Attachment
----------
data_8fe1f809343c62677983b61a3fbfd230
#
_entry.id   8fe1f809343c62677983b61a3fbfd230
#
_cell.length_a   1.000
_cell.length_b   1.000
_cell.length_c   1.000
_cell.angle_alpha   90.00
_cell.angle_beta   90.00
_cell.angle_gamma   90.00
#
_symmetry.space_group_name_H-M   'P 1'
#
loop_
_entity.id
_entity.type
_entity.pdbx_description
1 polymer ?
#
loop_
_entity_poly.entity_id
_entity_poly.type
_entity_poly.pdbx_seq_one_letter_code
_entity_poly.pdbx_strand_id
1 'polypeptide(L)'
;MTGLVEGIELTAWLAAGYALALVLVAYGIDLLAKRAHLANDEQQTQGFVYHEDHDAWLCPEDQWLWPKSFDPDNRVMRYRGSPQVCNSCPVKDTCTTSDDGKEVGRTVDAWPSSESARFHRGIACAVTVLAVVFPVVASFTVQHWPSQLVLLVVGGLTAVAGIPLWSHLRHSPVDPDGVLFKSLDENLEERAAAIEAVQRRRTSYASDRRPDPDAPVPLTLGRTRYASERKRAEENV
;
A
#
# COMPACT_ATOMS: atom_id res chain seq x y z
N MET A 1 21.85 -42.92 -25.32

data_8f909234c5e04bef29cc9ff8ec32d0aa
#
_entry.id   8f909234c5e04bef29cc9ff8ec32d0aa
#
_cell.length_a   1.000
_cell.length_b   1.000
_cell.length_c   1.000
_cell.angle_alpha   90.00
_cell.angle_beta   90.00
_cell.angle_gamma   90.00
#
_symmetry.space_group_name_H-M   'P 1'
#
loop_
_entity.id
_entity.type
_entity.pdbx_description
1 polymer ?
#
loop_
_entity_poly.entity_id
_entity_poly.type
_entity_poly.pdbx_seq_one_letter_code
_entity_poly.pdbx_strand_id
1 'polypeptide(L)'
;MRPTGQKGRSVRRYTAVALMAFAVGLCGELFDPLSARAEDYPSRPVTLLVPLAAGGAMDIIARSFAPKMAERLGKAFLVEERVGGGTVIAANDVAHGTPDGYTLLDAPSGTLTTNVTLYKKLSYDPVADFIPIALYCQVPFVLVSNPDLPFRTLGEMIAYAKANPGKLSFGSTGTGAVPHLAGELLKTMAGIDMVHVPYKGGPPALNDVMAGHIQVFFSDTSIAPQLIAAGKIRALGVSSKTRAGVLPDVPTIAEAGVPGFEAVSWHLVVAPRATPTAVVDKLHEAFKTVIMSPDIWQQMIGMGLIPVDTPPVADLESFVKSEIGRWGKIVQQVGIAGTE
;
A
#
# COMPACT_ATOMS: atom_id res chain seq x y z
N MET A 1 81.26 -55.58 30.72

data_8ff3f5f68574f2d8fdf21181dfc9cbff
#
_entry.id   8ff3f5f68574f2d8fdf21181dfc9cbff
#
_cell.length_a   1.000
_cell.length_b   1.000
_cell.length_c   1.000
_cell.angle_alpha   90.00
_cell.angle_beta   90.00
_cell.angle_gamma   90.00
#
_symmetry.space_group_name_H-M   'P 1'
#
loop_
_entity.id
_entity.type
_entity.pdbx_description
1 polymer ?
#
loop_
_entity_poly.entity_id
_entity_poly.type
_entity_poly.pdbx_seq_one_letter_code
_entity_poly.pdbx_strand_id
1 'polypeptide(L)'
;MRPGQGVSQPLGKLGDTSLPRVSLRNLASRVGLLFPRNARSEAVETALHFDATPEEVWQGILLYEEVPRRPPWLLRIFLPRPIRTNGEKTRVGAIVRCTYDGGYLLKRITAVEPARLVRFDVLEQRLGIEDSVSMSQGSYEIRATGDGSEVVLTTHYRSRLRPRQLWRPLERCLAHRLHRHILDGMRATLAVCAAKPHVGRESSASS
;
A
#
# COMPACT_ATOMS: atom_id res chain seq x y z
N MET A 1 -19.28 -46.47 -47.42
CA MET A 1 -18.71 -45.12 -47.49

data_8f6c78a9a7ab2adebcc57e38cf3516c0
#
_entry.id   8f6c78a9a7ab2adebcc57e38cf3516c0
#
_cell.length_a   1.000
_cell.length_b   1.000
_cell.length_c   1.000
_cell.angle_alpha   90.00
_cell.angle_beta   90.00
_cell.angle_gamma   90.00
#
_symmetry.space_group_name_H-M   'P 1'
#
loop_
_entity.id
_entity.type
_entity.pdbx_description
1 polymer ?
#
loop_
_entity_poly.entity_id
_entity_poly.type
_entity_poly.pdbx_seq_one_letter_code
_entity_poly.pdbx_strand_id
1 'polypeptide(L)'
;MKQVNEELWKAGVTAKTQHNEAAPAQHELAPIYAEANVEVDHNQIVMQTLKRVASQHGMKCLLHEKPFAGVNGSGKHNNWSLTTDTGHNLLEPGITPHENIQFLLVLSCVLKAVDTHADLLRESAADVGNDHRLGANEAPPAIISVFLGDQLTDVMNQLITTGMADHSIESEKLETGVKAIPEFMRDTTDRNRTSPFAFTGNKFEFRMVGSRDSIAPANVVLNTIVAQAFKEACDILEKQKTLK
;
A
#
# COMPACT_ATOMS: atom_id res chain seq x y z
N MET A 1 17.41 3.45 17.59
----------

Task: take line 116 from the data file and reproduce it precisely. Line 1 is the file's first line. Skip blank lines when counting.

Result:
_entity_poly.type